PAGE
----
Argentina: Leftist Movements Coordinate Wave of Supermarket Lootings and Robberies in the Country – COMMUNISTS AIM TO DISPLACE ELECTIONS

Argentina
Photo by Rolando Andrade Stracuzzi/Clarin

A wave of looting and attacks on supermarkets is currently taking place in Argentina. A series of crimes have been reported in the cities of Buenos Aires, Mendoza, Neuquén and Córdoba.

To date, 56 people have been arrested in the capital. The surge in criminal activity began last weekend.

During the early hours of Wednesday, looting incidents were also reported in La Plata, and there are rumors that more looting may occur tonight in Bahía Blanca, according to the news channel “TN”.

Argentina’s presidential spokeswoman, Gabriela Cerruti, said these episodes were instigated by supporters of right-wing candidate Javier Milei of the La Libertad Avanza coalition.

Milei is one of the favorites in the presidential race after leading in the primary elections on August 13.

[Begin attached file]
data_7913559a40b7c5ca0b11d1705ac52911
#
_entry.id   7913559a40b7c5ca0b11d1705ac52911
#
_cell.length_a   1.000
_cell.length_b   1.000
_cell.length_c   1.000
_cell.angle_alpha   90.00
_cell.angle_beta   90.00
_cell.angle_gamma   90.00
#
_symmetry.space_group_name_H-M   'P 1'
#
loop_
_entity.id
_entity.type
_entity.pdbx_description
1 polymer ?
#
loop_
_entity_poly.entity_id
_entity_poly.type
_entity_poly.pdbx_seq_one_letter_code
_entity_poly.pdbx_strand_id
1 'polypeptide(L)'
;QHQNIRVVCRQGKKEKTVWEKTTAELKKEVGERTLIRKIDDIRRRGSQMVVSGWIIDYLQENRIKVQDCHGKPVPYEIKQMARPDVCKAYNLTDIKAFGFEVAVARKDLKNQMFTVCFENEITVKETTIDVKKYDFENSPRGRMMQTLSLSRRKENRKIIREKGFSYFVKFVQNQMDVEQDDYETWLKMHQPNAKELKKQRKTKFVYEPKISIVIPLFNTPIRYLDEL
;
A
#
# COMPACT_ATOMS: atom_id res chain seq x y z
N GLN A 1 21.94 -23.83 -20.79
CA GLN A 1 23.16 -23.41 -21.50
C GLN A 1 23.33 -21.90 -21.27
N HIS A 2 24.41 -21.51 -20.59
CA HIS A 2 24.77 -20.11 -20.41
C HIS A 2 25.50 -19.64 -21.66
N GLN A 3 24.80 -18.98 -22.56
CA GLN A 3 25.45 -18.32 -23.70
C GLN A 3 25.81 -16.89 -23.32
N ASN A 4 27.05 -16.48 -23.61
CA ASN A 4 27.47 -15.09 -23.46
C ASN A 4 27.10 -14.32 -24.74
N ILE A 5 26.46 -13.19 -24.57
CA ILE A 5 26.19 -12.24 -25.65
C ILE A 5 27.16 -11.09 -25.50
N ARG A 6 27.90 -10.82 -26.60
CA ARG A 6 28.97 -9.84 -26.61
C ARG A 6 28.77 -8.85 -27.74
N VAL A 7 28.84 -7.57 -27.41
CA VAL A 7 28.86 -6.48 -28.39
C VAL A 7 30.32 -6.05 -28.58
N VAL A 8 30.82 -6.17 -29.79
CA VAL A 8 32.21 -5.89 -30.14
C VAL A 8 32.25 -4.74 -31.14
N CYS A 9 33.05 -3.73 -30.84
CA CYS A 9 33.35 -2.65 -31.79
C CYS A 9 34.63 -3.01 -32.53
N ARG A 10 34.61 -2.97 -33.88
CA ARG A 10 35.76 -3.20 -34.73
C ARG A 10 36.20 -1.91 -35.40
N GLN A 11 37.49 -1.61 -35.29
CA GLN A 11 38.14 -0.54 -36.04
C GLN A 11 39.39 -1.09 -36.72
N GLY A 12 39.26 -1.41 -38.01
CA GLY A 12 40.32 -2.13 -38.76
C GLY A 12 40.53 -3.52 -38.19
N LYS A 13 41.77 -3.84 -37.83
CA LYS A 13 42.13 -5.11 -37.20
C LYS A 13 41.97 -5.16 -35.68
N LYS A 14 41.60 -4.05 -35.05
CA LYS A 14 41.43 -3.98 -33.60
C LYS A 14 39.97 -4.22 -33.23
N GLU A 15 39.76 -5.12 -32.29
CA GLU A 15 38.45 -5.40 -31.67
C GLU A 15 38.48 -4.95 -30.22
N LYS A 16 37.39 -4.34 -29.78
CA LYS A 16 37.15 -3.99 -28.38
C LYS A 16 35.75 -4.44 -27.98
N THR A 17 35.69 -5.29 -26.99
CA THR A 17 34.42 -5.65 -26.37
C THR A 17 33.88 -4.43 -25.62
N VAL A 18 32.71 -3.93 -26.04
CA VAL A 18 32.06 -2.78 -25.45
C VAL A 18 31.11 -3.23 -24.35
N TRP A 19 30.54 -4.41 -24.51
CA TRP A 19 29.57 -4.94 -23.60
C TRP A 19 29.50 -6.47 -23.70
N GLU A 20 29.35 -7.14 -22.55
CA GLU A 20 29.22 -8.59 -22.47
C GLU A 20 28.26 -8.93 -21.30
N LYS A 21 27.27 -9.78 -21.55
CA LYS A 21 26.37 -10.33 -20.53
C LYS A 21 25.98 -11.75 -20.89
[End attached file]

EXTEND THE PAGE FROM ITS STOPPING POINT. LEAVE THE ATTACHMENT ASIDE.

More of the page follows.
Milei denied the allegations. He said:

“Although the situation is delicate, it’s not an endorsement of violence. If we understand that a different Argentina is impossible with the same old same old, a large part of the solution is close,” he said on the social network X/Twitter.

On the morning of this Wednesday, 23, the leader of the leftist group “Independent Movement of Retired and Unemployed People,” Raúl Castells, declared that the group was responsible for what is happening in the streets of Argentina.

Castells stated:

“It’s us who are calling for this, and we’re saying that without stealing money or breaking anything, take whatever you can.”

Leftist Raúl Castells further justified the encouragement of these actions by pointing to high food prices in Argentina.

Argentina is in the midst of a campaign ahead of general elections in October, while the country struggles with a 40 percent poverty rate and consumer inflation of 113.4%.

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Fernando de Castro is a Brazilian conservative journalist and international correspondent for The Gateway Pundit since 2021.

You can email Fernando de Castro here, and read more of Fernando de Castro's articles here.

 

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